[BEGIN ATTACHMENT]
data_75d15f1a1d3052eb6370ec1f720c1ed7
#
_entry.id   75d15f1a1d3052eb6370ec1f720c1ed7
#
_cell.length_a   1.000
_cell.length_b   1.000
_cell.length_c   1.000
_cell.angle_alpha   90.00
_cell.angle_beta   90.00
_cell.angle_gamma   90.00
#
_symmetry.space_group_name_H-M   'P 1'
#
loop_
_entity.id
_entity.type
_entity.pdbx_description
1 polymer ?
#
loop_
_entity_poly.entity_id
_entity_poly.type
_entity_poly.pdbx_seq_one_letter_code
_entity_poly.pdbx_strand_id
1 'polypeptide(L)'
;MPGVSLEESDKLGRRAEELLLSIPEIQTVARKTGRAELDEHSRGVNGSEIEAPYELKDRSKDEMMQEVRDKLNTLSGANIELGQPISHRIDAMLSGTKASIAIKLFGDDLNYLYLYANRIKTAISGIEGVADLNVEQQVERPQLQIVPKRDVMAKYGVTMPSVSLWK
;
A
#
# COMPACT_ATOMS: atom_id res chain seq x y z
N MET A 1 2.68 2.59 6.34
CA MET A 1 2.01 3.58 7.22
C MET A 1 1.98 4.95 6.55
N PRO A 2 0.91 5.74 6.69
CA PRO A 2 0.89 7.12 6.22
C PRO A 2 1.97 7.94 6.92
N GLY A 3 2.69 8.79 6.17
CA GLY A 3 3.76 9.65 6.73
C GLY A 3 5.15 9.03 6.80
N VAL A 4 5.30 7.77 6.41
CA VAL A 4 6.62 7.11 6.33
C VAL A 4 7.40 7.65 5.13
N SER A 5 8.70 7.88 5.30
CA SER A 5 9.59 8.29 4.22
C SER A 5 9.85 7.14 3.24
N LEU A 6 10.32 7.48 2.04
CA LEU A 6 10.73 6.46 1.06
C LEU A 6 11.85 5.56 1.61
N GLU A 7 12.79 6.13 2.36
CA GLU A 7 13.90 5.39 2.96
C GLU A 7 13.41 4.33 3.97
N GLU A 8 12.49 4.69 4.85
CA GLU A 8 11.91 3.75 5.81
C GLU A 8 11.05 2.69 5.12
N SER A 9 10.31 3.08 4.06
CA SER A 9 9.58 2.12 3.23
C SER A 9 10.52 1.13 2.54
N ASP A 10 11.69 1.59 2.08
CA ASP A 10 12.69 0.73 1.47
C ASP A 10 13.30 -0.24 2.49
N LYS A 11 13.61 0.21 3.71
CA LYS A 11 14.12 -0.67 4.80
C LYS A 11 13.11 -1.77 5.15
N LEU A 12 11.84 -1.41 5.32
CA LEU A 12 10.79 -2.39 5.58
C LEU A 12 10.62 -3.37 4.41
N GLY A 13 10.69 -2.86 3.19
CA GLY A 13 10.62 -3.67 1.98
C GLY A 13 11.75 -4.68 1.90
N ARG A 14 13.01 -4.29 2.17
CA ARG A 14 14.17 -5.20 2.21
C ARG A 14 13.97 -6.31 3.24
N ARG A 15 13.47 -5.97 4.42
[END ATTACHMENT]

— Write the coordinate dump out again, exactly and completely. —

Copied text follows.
data_75d15f1a1d3052eb6370ec1f720c1ed7
#
_entry.id   75d15f1a1d3052eb6370ec1f720c1ed7
#
_cell.length_a   1.000
_cell.length_b   1.000
_cell.length_c   1.000
_cell.angle_alpha   90.00
_cell.angle_beta   90.00
_cell.angle_gamma   90.00
#
_symmetry.space_group_name_H-M   'P 1'
#
loop_
_entity.id
_entity.type
_entity.pdbx_description
1 polymer ?
#
loop_
_entity_poly.entity_id
_entity_poly.type
_entity_poly.pdbx_seq_one_letter_code
_entity_poly.pdbx_strand_id
1 'polypeptide(L)'
;MPGVSLEESDKLGRRAEELLLSIPEIQTVARKTGRAELDEHSRGVNGSEIEAPYELKDRSKDEMMQEVRDKLNTLSGANIELGQPISHRIDAMLSGTKASIAIKLFGDDLNYLYLYANRIKTAISGIEGVADLNVEQQVERPQLQIVPKRDVMAKYGVTMPSVSLWK
;
A
#
# COMPACT_ATOMS: atom_id res chain seq x y z
N MET A 1 2.68 2.59 6.34
CA MET A 1 2.01 3.58 7.22
C MET A 1 1.98 4.95 6.55
N PRO A 2 0.91 5.74 6.69
CA PRO A 2 0.89 7.12 6.22
C PRO A 2 1.97 7.94 6.92
N GLY A 3 2.69 8.79 6.17
CA GLY A 3 3.76 9.65 6.73
C GLY A 3 5.15 9.03 6.80
N VAL A 4 5.30 7.77 6.41
CA VAL A 4 6.62 7.11 6.33
C VAL A 4 7.40 7.65 5.13
N SER A 5 8.70 7.88 5.30
CA SER A 5 9.59 8.29 4.22
C SER A 5 9.85 7.14 3.24
N LEU A 6 10.32 7.48 2.04
CA LEU A 6 10.73 6.46 1.06
C LEU A 6 11.85 5.56 1.61
N GLU A 7 12.79 6.13 2.36
CA GLU A 7 13.90 5.39 2.96
C GLU A 7 13.41 4.33 3.97
N GLU A 8 12.49 4.69 4.85
CA GLU A 8 11.91 3.75 5.81
C GLU A 8 11.05 2.69 5.12
N SER A 9 10.31 3.08 4.06
CA SER A 9 9.58 2.12 3.23
C SER A 9 10.52 1.13 2.54
N ASP A 10 11.69 1.59 2.08
CA ASP A 10 12.69 0.73 1.47
C ASP A 10 13.30 -0.24 2.49
N LYS A 11 13.61 0.21 3.71
CA LYS A 11 14.12 -0.67 4.80
C LYS A 11 13.11 -1.77 5.15
N LEU A 12 11.84 -1.41 5.32
CA LEU A 12 10.79 -2.39 5.58
C LEU A 12 10.62 -3.37 4.41
N GLY A 13 10.69 -2.86 3.19
CA GLY A 13 10.62 -3.67 1.98
C GLY A 13 11.75 -4.68 1.90
N ARG A 14 13.01 -4.29 2.17
CA ARG A 14 14.17 -5.20 2.21
C ARG A 14 13.97 -6.31 3.24
N ARG A 15 13.47 -5.97 4.42